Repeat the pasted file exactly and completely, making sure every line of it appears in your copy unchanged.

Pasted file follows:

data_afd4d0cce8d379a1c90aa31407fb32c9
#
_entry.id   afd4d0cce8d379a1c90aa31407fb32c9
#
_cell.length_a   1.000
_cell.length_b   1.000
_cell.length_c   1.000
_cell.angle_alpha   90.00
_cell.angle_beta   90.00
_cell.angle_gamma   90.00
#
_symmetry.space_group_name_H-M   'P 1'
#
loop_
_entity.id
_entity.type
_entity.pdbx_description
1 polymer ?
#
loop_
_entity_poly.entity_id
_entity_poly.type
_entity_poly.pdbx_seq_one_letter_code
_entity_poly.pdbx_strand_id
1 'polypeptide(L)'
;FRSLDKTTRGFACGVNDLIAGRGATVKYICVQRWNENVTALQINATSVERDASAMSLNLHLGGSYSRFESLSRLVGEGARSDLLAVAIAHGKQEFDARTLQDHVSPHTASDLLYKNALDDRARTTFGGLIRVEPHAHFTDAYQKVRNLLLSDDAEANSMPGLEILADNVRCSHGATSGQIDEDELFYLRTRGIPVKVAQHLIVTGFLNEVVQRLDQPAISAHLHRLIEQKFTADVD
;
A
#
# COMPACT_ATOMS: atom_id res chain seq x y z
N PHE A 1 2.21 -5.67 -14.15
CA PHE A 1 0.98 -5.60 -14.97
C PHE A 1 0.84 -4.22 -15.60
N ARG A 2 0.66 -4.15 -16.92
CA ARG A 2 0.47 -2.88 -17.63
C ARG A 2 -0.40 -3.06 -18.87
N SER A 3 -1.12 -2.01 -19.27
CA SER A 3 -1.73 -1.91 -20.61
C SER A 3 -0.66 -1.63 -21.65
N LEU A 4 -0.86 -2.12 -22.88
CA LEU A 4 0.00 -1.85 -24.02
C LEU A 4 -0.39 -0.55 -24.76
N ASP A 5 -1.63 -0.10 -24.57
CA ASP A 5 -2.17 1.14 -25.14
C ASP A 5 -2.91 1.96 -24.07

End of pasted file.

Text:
data_afd4d0cce8d379a1c90aa31407fb32c9
#
_entry.id   afd4d0cce8d379a1c90aa31407fb32c9
#
_cell.length_a   1.000
_cell.length_b   1.000
_cell.length_c   1.000
_cell.angle_alpha   90.00
_cell.angle_beta   90.00
_cell.angle_gamma   90.00
#
_symmetry.space_group_name_H-M   'P 1'
#
loop_
_entity.id
_entity.type
_entity.pdbx_description
1 polymer ?
#
loop_
_entity_poly.entity_id
_entity_poly.type
_entity_poly.pdbx_seq_one_letter_code
_entity_poly.pdbx_strand_id
1 'polypeptide(L)'
;FRSLDKTTRGFACGVNDLIAGRGATVKYICVQRWNENVTALQINATSVERDASAMSLNLHLGGSYSRFESLSRLVGEGARSDLLAVAIAHGKQEFDARTLQDHVSPHTASDLLYKNALDDRARTTFGGLIRVEPHAHFTDAYQKVRNLLLSDDAEANSMPGLEILADNVRCSHGATSGQIDEDELFYLRTRGIPVKVAQHLIVTGFLNEVVQRLDQPAISAHLHRLIEQKFTADVD
;
A
#
# COMPACT_ATOMS: atom_id res chain seq x y z
N PHE A 1 2.21 -5.67 -14.15
CA PHE A 1 0.98 -5.60 -14.97
C PHE A 1 0.84 -4.22 -15.60
N ARG A 2 0.66 -4.15 -16.92
CA ARG A 2 0.47 -2.88 -17.63
C ARG A 2 -0.40 -3.06 -18.87
N SER A 3 -1.12 -2.01 -19.27
CA SER A 3 -1.73 -1.91 -20.61
C SER A 3 -0.66 -1.63 -21.65
N LEU A 4 -0.86 -2.12 -22.88
CA LEU A 4 0.00 -1.85 -24.02
C LEU A 4 -0.39 -0.55 -24.76
N ASP A 5 -1.63 -0.10 -24.57
CA ASP A 5 -2.17 1.14 -25.14
C ASP A 5 -2.91 1.96 -24.07